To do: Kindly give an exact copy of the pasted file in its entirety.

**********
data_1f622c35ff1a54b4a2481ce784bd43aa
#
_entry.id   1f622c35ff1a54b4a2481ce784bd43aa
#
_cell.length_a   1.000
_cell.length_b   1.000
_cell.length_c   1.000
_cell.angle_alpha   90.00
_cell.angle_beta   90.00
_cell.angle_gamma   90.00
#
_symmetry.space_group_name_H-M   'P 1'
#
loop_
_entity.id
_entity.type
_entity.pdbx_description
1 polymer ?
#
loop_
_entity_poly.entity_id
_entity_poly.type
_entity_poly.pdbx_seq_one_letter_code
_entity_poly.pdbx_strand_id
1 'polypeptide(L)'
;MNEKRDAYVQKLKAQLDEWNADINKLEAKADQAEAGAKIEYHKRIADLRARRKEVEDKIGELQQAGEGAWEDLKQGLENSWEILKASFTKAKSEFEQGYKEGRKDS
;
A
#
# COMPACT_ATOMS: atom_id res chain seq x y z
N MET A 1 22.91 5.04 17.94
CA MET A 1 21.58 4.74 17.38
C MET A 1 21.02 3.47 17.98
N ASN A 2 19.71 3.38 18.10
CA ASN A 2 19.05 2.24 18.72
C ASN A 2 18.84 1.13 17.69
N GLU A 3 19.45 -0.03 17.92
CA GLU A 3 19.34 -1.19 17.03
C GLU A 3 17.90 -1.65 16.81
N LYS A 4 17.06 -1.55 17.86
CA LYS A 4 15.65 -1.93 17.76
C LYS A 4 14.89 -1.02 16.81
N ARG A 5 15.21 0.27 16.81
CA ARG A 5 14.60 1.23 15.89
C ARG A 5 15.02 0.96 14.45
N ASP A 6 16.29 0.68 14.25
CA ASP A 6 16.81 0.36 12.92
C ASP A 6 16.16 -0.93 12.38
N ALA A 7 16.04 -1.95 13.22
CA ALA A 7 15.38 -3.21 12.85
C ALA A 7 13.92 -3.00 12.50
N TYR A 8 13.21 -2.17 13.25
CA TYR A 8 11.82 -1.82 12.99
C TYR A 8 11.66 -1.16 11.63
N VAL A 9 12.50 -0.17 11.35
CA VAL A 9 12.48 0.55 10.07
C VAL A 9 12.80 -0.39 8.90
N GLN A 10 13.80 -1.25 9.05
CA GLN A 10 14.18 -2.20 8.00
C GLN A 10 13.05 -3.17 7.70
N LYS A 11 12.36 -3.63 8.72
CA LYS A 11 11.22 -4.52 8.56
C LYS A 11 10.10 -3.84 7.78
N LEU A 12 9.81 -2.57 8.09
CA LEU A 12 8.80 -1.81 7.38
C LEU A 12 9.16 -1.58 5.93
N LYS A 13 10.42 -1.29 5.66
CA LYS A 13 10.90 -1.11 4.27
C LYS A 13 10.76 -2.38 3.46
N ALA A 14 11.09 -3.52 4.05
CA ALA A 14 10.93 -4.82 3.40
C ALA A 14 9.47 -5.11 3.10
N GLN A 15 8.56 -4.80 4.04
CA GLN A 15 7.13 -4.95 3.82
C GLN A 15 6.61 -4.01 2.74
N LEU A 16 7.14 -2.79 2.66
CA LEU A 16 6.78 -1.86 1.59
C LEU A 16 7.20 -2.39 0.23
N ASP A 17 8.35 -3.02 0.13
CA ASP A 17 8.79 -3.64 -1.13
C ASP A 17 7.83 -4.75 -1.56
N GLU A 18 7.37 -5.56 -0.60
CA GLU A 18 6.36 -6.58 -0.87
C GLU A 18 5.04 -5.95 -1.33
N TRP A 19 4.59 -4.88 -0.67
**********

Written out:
data_1f622c35ff1a54b4a2481ce784bd43aa
#
_entry.id   1f622c35ff1a54b4a2481ce784bd43aa
#
_cell.length_a   1.000
_cell.length_b   1.000
_cell.length_c   1.000
_cell.angle_alpha   90.00
_cell.angle_beta   90.00
_cell.angle_gamma   90.00
#
_symmetry.space_group_name_H-M   'P 1'
#
loop_
_entity.id
_entity.type
_entity.pdbx_description
1 polymer ?
#
loop_
_entity_poly.entity_id
_entity_poly.type
_entity_poly.pdbx_seq_one_letter_code
_entity_poly.pdbx_strand_id
1 'polypeptide(L)'
;MNEKRDAYVQKLKAQLDEWNADINKLEAKADQAEAGAKIEYHKRIADLRARRKEVEDKIGELQQAGEGAWEDLKQGLENSWEILKASFTKAKSEFEQGYKEGRKDS
;
A
#
# COMPACT_ATOMS: atom_id res chain seq x y z
N MET A 1 22.91 5.04 17.94
CA MET A 1 21.58 4.74 17.38
C MET A 1 21.02 3.47 17.98
N ASN A 2 19.71 3.38 18.10
CA ASN A 2 19.05 2.24 18.72
C ASN A 2 18.84 1.13 17.69
N GLU A 3 19.45 -0.03 17.92
CA GLU A 3 19.34 -1.19 17.03
C GLU A 3 17.90 -1.65 16.81
N LYS A 4 17.06 -1.55 17.86
CA LYS A 4 15.65 -1.93 17.76
C LYS A 4 14.89 -1.02 16.81
N ARG A 5 15.21 0.27 16.81
CA ARG A 5 14.60 1.23 15.89
C ARG A 5 15.02 0.96 14.45
N ASP A 6 16.29 0.68 14.25
CA ASP A 6 16.81 0.36 12.92
C ASP A 6 16.16 -0.93 12.38
N ALA A 7 16.04 -1.95 13.22
CA ALA A 7 15.38 -3.21 12.85
C ALA A 7 13.92 -3.00 12.50
N TYR A 8 13.21 -2.17 13.25
CA TYR A 8 11.82 -1.82 12.99
C TYR A 8 11.66 -1.16 11.63
N VAL A 9 12.50 -0.17 11.35
CA VAL A 9 12.48 0.55 10.07
C VAL A 9 12.80 -0.39 8.90
N GLN A 10 13.80 -1.25 9.05
CA GLN A 10 14.18 -2.20 8.00
C GLN A 10 13.05 -3.17 7.70
N LYS A 11 12.36 -3.63 8.72
CA LYS A 11 11.22 -4.52 8.56
C LYS A 11 10.10 -3.84 7.78
N LEU A 12 9.81 -2.57 8.09
CA LEU A 12 8.80 -1.81 7.38
C LEU A 12 9.16 -1.58 5.93
N LYS A 13 10.42 -1.29 5.66
CA LYS A 13 10.90 -1.11 4.27
C LYS A 13 10.76 -2.38 3.46
N ALA A 14 11.09 -3.52 4.05
CA ALA A 14 10.93 -4.82 3.40
C ALA A 14 9.47 -5.11 3.10
N GLN A 15 8.56 -4.80 4.04
CA GLN A 15 7.13 -4.95 3.82
C GLN A 15 6.61 -4.01 2.74
N LEU A 16 7.14 -2.79 2.66
CA LEU A 16 6.78 -1.86 1.59
C LEU A 16 7.20 -2.39 0.23
N ASP A 17 8.35 -3.02 0.13
CA ASP A 17 8.79 -3.64 -1.13
C ASP A 17 7.83 -4.75 -1.56
N GLU A 18 7.37 -5.56 -0.60
CA GLU A 18 6.36 -6.58 -0.87
C GLU A 18 5.04 -5.95 -1.33
N TRP A 19 4.59 -4.88 -0.67